- Trouble sleeping the night before the dental exam
- Feelings of nervousness that escalate while in the dental office waiting room
- Crying or feeling physically ill at the very thought of visiting the dentist
- Intense uneasiness at the thought of, or actually when, objects are placed in your mouth during the dental treatment or suddenly feeling like it is difficult to breathe
What Causes Dental Phobia and Anxiety?
- Fear of pain. Fear of pain is a very common reason for avoiding the dentist. This fear usually stems from an early dental experience that was unpleasant or painful or from dental "pain and horror" stories told by others. Thanks to the many advances in dentistry made over the years, most of today's dental procedures are considerably less painful or even pain-free.
- Fear of injections or fear the injection won't work. Many people are terrified of needles, especially when inserted into their mouth. Beyond this fear, others fear that the anesthesia hasn't yet taken effect or wasn't a large enough dose to eliminate any pain before the dental procedure begins.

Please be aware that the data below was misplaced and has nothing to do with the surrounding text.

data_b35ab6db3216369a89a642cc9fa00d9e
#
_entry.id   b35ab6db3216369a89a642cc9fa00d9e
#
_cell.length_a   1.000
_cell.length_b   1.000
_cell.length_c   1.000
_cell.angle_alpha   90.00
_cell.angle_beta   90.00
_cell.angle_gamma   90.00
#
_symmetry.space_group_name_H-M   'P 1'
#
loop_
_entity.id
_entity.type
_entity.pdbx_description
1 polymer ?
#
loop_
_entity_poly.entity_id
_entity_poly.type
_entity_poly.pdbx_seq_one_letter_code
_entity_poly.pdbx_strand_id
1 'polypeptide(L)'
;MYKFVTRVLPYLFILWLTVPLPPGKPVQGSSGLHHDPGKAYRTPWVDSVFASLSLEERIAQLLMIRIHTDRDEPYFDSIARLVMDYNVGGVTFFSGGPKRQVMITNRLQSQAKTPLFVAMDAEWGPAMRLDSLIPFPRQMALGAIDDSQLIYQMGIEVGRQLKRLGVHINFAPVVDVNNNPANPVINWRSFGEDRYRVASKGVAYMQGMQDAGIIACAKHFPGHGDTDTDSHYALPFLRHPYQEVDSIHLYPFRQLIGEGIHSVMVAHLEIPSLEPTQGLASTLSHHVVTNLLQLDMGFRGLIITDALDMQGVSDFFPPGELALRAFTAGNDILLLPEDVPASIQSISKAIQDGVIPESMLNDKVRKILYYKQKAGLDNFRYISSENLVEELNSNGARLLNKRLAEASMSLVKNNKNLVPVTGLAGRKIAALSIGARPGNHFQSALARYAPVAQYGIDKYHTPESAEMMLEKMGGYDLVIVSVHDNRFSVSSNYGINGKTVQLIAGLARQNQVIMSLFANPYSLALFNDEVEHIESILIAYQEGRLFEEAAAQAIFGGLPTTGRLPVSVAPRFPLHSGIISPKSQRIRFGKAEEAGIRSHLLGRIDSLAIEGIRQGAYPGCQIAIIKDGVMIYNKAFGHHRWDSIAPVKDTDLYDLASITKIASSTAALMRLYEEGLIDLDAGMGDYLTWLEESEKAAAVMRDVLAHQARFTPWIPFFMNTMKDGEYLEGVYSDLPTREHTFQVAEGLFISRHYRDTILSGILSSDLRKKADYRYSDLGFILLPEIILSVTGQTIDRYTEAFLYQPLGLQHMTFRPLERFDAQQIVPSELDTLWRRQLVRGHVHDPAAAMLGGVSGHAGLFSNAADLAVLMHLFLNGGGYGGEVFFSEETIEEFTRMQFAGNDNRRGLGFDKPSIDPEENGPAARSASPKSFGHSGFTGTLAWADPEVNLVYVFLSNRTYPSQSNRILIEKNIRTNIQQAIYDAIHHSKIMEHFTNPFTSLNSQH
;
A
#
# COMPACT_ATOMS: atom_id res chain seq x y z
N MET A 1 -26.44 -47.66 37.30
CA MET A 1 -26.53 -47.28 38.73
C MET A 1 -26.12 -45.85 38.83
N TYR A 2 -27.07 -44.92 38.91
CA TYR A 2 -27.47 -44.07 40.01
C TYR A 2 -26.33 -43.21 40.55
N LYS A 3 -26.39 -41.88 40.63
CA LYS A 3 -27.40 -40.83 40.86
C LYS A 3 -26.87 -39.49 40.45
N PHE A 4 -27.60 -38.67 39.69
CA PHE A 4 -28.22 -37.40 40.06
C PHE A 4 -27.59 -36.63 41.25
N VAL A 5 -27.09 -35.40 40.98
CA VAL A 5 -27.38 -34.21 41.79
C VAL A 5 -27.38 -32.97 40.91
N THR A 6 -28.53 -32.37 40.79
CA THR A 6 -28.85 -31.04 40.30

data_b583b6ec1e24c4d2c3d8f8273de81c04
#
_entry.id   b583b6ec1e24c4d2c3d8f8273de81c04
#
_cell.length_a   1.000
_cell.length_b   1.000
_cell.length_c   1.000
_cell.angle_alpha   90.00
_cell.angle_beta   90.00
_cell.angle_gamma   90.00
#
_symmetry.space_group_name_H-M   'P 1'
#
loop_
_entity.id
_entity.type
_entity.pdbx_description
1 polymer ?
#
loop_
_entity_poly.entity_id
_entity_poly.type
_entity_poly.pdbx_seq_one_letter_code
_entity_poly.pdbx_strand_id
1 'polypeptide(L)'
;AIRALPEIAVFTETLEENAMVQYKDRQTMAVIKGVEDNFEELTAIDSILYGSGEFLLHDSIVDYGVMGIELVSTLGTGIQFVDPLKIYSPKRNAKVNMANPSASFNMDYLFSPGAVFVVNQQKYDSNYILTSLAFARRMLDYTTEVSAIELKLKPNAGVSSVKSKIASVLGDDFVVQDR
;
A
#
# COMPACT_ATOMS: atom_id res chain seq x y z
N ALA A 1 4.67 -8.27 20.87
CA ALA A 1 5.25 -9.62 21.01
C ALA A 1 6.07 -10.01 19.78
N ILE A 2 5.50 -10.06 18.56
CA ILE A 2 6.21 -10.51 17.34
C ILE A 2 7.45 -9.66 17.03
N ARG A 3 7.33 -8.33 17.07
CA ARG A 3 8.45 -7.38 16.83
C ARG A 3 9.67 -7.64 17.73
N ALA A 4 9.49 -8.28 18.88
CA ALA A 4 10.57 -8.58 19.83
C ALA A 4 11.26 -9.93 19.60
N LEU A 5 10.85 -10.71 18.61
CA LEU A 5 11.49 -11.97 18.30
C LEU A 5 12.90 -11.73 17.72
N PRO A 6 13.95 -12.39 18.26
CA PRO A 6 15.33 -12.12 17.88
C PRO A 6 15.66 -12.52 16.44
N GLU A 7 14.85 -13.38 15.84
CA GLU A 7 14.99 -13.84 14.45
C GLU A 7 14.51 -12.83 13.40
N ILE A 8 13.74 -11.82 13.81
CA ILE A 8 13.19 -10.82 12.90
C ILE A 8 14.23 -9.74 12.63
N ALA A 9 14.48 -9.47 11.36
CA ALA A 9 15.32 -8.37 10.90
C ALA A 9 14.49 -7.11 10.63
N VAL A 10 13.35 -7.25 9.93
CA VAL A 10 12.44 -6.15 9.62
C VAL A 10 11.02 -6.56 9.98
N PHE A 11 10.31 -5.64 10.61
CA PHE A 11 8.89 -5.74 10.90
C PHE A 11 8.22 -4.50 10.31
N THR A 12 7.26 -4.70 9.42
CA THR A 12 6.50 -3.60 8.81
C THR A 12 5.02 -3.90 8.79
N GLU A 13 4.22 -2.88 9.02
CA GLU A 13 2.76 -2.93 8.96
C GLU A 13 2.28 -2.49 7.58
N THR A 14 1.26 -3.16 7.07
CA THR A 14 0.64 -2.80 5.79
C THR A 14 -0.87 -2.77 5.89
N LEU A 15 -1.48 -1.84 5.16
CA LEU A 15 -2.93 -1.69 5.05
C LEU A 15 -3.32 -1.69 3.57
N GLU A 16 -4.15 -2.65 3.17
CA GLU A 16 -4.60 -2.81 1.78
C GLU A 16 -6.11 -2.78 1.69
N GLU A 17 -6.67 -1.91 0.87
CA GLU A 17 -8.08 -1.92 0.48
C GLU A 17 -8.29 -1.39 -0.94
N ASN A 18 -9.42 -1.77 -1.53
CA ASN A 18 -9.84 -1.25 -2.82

- Feelings of helplessness and loss of control. It's common for people to feel these emotions considering the situation -- sitting in a dental chair with your mouth wide open, unable to see what's going on.
- Embarrassment and loss of personal space. Many people feel uncomfortable about the physical closeness of the dentist or hygienist to their face. Others may feel self-conscious about the appearance of their teeth or possible mouth odors.